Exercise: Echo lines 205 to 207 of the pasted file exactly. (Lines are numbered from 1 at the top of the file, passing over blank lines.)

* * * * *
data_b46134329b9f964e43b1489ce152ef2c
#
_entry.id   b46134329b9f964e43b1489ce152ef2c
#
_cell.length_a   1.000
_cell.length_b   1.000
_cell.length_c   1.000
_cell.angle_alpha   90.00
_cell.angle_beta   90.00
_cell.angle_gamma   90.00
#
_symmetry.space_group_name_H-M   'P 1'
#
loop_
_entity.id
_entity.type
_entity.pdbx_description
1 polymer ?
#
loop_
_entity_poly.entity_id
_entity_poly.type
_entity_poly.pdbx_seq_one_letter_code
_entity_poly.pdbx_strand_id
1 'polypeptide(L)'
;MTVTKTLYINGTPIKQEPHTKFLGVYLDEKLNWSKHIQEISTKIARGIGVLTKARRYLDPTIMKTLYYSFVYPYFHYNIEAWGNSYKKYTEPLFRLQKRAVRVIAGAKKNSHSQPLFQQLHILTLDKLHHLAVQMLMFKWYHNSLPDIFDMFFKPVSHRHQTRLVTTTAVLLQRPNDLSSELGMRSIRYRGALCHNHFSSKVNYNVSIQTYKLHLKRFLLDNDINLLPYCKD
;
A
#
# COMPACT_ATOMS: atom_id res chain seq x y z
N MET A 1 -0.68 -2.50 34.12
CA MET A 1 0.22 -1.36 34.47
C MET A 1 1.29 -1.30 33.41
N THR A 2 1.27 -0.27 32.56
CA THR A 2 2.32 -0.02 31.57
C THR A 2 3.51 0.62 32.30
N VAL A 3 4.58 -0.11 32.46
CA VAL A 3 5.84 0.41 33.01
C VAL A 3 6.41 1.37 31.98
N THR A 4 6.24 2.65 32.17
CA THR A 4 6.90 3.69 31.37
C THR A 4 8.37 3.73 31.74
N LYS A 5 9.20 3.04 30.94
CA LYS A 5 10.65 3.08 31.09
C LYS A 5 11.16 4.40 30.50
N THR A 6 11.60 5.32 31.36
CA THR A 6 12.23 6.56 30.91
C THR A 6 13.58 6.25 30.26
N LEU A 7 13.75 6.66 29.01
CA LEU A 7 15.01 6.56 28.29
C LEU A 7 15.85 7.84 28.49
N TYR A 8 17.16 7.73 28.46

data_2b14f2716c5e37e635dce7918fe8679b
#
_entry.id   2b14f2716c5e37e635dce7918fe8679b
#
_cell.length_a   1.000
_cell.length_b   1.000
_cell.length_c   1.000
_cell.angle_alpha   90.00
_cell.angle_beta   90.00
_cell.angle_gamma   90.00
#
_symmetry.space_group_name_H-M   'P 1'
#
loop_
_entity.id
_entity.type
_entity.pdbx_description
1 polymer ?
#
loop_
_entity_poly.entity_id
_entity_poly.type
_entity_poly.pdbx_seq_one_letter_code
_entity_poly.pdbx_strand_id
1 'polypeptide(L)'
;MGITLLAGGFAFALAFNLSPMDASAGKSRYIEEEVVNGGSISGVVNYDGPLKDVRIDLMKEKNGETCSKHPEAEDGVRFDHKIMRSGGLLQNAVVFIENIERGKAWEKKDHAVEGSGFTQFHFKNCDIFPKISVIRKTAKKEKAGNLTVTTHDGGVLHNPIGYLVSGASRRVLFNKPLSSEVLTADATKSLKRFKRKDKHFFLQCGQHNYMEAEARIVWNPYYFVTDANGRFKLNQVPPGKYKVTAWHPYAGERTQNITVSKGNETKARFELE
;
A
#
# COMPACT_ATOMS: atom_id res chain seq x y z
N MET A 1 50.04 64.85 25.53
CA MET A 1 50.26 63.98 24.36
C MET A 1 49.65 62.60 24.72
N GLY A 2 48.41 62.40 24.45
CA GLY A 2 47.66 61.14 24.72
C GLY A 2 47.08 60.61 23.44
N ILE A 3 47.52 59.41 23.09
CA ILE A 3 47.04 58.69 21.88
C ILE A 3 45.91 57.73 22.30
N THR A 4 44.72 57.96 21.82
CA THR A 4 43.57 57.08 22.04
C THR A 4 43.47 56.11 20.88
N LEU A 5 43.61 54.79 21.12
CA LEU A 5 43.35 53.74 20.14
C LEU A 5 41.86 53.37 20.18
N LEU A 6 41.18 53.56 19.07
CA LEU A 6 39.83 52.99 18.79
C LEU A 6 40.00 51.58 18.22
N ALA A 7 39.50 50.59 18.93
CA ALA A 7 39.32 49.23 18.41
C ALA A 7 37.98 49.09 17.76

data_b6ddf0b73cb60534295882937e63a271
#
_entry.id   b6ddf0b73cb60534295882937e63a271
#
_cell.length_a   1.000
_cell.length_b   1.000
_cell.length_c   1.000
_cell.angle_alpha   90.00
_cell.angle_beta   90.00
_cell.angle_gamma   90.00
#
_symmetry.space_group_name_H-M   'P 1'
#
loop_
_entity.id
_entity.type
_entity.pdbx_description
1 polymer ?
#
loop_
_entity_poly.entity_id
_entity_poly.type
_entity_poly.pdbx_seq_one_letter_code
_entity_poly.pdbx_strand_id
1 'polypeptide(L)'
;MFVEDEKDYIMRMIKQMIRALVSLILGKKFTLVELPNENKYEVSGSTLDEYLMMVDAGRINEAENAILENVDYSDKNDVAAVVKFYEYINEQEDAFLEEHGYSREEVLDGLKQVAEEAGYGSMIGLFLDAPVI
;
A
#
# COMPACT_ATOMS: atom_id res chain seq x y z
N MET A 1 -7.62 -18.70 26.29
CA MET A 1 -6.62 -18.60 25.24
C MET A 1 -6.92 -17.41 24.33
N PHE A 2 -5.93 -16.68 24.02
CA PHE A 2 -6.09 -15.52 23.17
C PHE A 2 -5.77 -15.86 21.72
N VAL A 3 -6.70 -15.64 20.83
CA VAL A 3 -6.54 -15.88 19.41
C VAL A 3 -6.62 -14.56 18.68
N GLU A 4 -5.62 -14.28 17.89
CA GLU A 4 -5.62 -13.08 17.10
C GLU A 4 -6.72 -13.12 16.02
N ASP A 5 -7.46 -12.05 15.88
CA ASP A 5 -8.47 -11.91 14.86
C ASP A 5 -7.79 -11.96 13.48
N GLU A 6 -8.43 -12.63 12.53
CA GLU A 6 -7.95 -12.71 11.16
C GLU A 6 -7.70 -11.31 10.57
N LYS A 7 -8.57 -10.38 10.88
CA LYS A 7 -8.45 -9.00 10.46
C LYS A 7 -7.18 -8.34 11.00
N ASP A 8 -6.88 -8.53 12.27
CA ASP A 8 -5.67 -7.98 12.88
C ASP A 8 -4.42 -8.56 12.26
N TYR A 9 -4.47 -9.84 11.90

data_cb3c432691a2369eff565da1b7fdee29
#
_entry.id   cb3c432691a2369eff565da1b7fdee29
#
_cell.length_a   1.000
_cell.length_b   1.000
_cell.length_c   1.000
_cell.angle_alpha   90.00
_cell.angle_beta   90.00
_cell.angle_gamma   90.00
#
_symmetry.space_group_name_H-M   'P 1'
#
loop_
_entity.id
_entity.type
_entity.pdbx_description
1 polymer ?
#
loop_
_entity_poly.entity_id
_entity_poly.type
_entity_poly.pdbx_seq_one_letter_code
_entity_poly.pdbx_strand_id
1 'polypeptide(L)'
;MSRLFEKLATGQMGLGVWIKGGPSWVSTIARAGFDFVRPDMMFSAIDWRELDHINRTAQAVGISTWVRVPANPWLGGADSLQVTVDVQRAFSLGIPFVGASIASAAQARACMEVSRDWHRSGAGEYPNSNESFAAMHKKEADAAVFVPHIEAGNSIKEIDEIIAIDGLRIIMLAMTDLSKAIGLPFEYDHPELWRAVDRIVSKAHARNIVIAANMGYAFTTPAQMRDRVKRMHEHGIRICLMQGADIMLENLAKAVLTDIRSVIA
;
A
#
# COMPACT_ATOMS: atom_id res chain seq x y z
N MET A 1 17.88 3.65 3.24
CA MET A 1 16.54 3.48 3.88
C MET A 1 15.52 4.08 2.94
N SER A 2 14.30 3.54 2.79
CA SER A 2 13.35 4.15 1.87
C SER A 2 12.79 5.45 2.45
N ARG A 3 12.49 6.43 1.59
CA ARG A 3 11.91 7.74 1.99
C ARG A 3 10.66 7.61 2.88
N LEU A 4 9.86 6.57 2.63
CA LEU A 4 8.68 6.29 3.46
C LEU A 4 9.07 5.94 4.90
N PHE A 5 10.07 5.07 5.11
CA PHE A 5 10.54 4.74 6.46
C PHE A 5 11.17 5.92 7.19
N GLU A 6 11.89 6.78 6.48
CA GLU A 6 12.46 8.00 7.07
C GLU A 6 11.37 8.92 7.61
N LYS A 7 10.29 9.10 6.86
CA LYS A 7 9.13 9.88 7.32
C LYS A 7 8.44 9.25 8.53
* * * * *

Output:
CA GLU A 6 12.46 8.00 7.07
C GLU A 6 11.37 8.92 7.61
N LYS A 7 10.29 9.10 6.86